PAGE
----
The Financial Supervisory Agency is stepping up pressure on 13 domestic and foreign banks to review their lending policies toward “shoko” lenders, financial sources said Thursday.

The agency started interviewing officials of the banks the same day on their firms’ dealings with the lenders, urging them to submit relevant documents.

The banks are under increasing pressure to reduce or stop providing funds to the lenders, which are being criticized for their alleged strong-arm loan-collection tactics that sometimes border on extortion.

The government’s move is expected to prompt the banks to “voluntarily” halt fresh loans to the lenders.

The FSA plans to disclose the results of its findings to the Diet, the sources said.

The targeted institutions include Dai-Ichi Kangyo Bank, Mitsubishi Trust & Banking Corp., Daiwa Bank, Tokai Bank, Toyo Trust & Banking Co., Fuji Bank, Sakura Bank and Yasuda Trust & Banking Co.

Also on the list are the Tokyo branches of five foreign banks — Citibank N.A., Merrill Lynch Capital Markets Bank, Paribas, UBS AG and ING NV.

The 13 banks were among the top 10 financial institutions in terms of the amount of funds provided to Nichiei Co. and Shohkoh Fund and Co. from last January to March, the sources said.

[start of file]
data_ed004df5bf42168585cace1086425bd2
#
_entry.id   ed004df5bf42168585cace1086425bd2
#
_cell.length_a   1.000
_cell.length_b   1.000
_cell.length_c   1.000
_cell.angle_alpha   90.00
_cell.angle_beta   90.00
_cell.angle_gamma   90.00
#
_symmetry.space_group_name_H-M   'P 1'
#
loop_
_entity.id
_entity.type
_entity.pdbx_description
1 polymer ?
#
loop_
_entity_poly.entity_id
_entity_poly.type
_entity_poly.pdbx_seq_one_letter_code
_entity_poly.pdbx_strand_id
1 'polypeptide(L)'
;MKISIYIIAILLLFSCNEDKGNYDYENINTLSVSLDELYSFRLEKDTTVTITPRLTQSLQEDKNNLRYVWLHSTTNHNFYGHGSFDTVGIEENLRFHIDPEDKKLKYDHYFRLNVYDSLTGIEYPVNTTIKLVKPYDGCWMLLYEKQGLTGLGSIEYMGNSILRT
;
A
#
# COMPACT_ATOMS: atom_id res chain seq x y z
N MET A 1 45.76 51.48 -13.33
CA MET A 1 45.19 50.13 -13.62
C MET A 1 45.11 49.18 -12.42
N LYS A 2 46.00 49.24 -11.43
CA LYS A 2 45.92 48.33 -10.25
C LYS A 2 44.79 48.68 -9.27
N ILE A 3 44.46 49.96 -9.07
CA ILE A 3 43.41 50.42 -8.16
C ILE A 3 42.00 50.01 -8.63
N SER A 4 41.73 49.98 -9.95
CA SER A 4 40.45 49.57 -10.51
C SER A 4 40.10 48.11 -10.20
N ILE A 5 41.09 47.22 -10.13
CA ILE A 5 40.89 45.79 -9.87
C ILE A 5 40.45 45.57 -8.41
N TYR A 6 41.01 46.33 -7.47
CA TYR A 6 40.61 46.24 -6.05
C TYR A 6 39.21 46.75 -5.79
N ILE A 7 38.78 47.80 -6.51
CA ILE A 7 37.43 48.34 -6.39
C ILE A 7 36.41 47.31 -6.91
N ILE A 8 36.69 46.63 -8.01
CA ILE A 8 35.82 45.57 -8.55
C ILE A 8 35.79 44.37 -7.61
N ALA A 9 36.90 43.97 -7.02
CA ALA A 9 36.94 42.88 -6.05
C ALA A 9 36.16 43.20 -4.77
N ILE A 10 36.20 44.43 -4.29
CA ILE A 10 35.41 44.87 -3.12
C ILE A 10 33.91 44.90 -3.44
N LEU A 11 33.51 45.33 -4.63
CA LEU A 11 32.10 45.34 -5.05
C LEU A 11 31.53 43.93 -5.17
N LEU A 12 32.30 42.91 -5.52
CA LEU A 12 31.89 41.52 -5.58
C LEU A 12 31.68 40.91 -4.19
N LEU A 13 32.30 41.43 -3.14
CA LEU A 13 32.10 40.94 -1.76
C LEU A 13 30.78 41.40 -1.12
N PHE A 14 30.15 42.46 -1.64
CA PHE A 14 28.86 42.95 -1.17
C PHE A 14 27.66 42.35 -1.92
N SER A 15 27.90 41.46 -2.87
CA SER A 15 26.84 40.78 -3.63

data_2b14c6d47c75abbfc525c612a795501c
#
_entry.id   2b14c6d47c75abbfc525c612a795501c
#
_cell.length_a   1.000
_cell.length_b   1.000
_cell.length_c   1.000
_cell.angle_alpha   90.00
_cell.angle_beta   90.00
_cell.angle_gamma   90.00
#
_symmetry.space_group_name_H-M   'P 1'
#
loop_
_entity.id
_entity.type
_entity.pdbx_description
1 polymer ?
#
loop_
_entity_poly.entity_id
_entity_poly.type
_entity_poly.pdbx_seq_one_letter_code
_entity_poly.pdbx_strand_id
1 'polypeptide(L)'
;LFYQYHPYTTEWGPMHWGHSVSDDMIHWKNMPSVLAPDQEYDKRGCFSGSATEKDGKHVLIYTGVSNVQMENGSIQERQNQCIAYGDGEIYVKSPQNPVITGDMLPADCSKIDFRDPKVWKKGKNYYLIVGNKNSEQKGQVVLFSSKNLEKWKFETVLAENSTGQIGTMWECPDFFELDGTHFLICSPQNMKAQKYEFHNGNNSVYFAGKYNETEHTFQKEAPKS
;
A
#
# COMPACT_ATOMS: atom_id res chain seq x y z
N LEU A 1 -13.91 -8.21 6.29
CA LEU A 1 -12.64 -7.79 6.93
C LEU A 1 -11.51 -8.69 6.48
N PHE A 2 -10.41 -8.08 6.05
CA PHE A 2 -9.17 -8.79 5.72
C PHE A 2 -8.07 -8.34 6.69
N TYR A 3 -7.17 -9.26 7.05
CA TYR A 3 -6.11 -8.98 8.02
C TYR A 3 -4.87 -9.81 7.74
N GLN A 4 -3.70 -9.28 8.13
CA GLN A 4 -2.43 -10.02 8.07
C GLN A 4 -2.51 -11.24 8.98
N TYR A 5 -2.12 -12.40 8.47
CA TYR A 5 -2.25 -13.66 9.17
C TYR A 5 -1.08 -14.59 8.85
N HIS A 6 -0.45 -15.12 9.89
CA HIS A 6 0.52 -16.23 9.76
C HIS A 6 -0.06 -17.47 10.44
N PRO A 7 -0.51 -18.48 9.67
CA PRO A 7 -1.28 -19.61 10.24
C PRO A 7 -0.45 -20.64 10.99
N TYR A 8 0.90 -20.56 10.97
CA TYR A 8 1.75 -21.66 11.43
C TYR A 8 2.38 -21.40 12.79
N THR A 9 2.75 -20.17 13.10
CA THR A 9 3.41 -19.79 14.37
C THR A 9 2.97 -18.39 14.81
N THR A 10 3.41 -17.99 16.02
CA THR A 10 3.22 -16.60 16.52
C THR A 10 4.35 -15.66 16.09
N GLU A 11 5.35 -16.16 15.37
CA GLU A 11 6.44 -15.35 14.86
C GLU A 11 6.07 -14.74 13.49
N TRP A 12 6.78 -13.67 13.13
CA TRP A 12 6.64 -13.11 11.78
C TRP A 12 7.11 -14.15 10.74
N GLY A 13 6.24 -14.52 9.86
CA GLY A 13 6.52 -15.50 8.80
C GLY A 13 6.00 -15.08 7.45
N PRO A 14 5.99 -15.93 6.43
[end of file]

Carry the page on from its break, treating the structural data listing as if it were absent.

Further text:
Nichiei and Shohkoh Fund are the two largest moneylenders specializing in collateral-free, high-interest loans that require a third-party guarantor.

Shoko lenders are coming under the government magnifying glass now that asset-poor small firms are increasingly turning to them to meet capital requirements, the result of the troubled banking sector’s reluctance to loan to risky borrowers.

The government believes small firms hold a key to any economic turnaround.

The sources said the FSA will order the 13 banks to submit documents from the past five years regarding their business with the two moneylenders, including investment in and loans to the firms, personnel dispatches, in-house ratings of the firms and policies for lending to the firms.

The agency will require the banks to include information on their affiliated nonbank moneylenders regarding the shoko loan providers, the sources added.

Some of the Japanese firms have been reducing their lendings to the shoko loan firms since last spring, when criticism against the loan collection methods of Nichiei and others began to surface, the sources said. While foreign banks have so far been filling the gap, they will also come under pressure to review their lending policies toward these lenders, they added.

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